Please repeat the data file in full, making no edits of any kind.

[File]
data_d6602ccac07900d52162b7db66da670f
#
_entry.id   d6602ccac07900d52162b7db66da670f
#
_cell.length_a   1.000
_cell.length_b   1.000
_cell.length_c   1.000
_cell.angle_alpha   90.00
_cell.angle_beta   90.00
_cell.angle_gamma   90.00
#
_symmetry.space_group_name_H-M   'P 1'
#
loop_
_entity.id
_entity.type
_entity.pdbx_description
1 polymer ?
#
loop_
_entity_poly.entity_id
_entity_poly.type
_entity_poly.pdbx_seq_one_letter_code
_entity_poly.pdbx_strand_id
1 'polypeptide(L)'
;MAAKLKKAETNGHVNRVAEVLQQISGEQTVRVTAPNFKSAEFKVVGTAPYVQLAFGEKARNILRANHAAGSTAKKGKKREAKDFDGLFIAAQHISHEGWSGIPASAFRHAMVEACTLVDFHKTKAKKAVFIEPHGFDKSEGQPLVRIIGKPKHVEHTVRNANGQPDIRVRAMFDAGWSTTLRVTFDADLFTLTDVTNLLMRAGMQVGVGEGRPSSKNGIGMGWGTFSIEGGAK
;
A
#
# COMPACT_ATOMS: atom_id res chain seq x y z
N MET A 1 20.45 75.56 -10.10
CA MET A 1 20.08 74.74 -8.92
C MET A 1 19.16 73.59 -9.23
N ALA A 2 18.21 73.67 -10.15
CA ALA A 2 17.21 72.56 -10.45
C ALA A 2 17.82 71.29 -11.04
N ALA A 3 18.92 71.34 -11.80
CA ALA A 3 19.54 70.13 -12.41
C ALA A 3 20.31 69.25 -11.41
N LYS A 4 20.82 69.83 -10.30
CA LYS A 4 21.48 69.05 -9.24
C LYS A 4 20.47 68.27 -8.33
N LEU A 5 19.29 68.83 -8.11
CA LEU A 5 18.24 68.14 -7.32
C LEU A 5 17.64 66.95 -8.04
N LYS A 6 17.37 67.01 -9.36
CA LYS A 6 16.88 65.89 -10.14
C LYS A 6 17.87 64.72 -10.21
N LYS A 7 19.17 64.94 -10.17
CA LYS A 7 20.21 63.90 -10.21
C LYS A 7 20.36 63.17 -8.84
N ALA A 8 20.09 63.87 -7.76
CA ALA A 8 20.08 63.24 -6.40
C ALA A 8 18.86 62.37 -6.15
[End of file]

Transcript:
data_d6602ccac07900d52162b7db66da670f
#
_entry.id   d6602ccac07900d52162b7db66da670f
#
_cell.length_a   1.000
_cell.length_b   1.000
_cell.length_c   1.000
_cell.angle_alpha   90.00
_cell.angle_beta   90.00
_cell.angle_gamma   90.00
#
_symmetry.space_group_name_H-M   'P 1'
#
loop_
_entity.id
_entity.type
_entity.pdbx_description
1 polymer ?
#
loop_
_entity_poly.entity_id
_entity_poly.type
_entity_poly.pdbx_seq_one_letter_code
_entity_poly.pdbx_strand_id
1 'polypeptide(L)'
;MAAKLKKAETNGHVNRVAEVLQQISGEQTVRVTAPNFKSAEFKVVGTAPYVQLAFGEKARNILRANHAAGSTAKKGKKREAKDFDGLFIAAQHISHEGWSGIPASAFRHAMVEACTLVDFHKTKAKKAVFIEPHGFDKSEGQPLVRIIGKPKHVEHTVRNANGQPDIRVRAMFDAGWSTTLRVTFDADLFTLTDVTNLLMRAGMQVGVGEGRPSSKNGIGMGWGTFSIEGGAK
;
A
#
# COMPACT_ATOMS: atom_id res chain seq x y z
N MET A 1 20.45 75.56 -10.10
CA MET A 1 20.08 74.74 -8.92
C MET A 1 19.16 73.59 -9.23
N ALA A 2 18.21 73.67 -10.15
CA ALA A 2 17.21 72.56 -10.45
C ALA A 2 17.82 71.29 -11.04
N ALA A 3 18.92 71.34 -11.80
CA ALA A 3 19.54 70.13 -12.41
C ALA A 3 20.31 69.25 -11.41
N LYS A 4 20.82 69.83 -10.30
CA LYS A 4 21.48 69.05 -9.24
C LYS A 4 20.47 68.27 -8.33
N LEU A 5 19.29 68.83 -8.11
CA LEU A 5 18.24 68.14 -7.32
C LEU A 5 17.64 66.95 -8.04
N LYS A 6 17.37 67.01 -9.36
CA LYS A 6 16.88 65.89 -10.14
C LYS A 6 17.87 64.72 -10.21
N LYS A 7 19.17 64.94 -10.17
CA LYS A 7 20.21 63.90 -10.21
C LYS A 7 20.36 63.17 -8.84
N ALA A 8 20.09 63.87 -7.76
CA ALA A 8 20.08 63.24 -6.40
C ALA A 8 18.86 62.37 -6.15